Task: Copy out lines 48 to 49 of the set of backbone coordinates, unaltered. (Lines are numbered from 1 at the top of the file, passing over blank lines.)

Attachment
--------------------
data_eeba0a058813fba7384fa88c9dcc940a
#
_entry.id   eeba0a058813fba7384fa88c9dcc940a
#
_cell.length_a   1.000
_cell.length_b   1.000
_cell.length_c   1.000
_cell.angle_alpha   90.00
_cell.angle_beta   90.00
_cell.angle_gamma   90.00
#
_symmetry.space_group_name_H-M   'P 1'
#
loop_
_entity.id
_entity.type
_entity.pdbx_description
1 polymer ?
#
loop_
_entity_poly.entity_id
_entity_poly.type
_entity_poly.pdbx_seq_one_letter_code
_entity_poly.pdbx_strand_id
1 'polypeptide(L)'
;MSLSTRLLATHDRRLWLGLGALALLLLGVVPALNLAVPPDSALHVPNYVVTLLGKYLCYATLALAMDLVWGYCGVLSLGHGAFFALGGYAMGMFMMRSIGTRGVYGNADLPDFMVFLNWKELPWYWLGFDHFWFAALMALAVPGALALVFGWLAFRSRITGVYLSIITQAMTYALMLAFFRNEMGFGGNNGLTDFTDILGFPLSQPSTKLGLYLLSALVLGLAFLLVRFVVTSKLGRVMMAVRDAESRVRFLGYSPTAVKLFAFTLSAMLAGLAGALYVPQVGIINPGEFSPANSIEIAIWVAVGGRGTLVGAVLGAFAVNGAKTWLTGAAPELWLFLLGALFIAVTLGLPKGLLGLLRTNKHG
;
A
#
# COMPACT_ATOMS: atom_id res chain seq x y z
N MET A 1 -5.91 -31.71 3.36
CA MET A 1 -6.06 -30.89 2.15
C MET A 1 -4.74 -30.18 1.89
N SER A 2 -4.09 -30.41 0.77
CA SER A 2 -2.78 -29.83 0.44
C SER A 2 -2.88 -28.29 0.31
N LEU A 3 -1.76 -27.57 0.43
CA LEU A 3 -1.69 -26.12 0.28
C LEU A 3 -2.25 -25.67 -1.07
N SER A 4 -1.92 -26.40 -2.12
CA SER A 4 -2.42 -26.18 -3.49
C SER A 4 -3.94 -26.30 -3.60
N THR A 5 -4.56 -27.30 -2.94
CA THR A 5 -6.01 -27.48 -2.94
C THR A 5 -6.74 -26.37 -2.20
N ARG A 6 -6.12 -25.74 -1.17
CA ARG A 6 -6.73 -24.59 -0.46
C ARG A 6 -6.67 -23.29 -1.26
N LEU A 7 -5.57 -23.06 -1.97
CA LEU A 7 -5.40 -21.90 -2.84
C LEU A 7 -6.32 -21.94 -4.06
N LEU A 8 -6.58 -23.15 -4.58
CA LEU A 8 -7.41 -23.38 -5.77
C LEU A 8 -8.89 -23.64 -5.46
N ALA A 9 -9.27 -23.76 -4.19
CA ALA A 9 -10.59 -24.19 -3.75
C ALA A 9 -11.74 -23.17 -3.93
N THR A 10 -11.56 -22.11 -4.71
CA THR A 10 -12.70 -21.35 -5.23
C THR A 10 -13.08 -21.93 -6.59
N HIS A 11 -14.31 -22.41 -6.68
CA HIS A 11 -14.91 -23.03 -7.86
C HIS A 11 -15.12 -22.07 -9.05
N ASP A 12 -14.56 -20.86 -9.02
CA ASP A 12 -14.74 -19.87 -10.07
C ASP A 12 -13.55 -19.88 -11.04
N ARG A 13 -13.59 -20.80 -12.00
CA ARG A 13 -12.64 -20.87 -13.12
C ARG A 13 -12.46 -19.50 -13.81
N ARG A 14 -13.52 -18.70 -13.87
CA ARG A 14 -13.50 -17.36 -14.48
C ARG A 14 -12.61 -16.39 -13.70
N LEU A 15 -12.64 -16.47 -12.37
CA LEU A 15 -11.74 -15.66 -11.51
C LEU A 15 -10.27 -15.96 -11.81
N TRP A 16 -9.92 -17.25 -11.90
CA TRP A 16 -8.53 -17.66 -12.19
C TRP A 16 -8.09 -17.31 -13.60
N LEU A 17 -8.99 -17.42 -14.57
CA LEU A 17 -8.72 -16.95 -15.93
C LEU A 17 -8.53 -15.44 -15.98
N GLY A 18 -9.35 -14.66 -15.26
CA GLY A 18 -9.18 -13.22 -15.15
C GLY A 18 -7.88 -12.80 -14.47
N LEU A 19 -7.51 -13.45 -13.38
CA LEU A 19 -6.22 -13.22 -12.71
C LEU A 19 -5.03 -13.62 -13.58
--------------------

C ARG A 6 -6.67 -23.29 -1.26
N LEU A 7 -5.57 -23.06 -1.97